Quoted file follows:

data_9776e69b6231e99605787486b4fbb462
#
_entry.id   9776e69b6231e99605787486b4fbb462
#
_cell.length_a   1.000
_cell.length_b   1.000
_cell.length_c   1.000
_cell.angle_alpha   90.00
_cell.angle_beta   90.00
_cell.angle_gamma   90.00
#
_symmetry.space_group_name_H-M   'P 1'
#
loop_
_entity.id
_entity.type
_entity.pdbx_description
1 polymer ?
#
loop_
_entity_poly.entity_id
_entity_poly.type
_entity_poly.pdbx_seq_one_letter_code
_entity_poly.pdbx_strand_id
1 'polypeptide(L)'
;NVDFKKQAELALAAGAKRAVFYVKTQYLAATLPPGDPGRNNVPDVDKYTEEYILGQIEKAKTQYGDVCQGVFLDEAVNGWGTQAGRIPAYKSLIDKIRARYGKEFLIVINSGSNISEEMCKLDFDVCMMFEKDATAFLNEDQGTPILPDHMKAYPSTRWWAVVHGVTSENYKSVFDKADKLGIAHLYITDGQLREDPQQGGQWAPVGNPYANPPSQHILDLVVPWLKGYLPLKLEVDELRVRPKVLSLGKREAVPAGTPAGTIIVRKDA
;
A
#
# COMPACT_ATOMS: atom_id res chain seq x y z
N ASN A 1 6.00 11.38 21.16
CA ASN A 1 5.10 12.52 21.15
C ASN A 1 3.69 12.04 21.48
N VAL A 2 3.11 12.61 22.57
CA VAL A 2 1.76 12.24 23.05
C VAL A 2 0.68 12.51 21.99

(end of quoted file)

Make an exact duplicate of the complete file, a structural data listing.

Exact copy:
data_9776e69b6231e99605787486b4fbb462
#
_entry.id   9776e69b6231e99605787486b4fbb462
#
_cell.length_a   1.000
_cell.length_b   1.000
_cell.length_c   1.000
_cell.angle_alpha   90.00
_cell.angle_beta   90.00
_cell.angle_gamma   90.00
#
_symmetry.space_group_name_H-M   'P 1'
#
loop_
_entity.id
_entity.type
_entity.pdbx_description
1 polymer ?
#
loop_
_entity_poly.entity_id
_entity_poly.type
_entity_poly.pdbx_seq_one_letter_code
_entity_poly.pdbx_strand_id
1 'polypeptide(L)'
;NVDFKKQAELALAAGAKRAVFYVKTQYLAATLPPGDPGRNNVPDVDKYTEEYILGQIEKAKTQYGDVCQGVFLDEAVNGWGTQAGRIPAYKSLIDKIRARYGKEFLIVINSGSNISEEMCKLDFDVCMMFEKDATAFLNEDQGTPILPDHMKAYPSTRWWAVVHGVTSENYKSVFDKADKLGIAHLYITDGQLREDPQQGGQWAPVGNPYANPPSQHILDLVVPWLKGYLPLKLEVDELRVRPKVLSLGKREAVPAGTPAGTIIVRKDA
;
A
#
# COMPACT_ATOMS: atom_id res chain seq x y z
N ASN A 1 6.00 11.38 21.16
CA ASN A 1 5.10 12.52 21.15
C ASN A 1 3.69 12.04 21.48
N VAL A 2 3.11 12.61 22.57
CA VAL A 2 1.76 12.24 23.05
C VAL A 2 0.68 12.51 21.99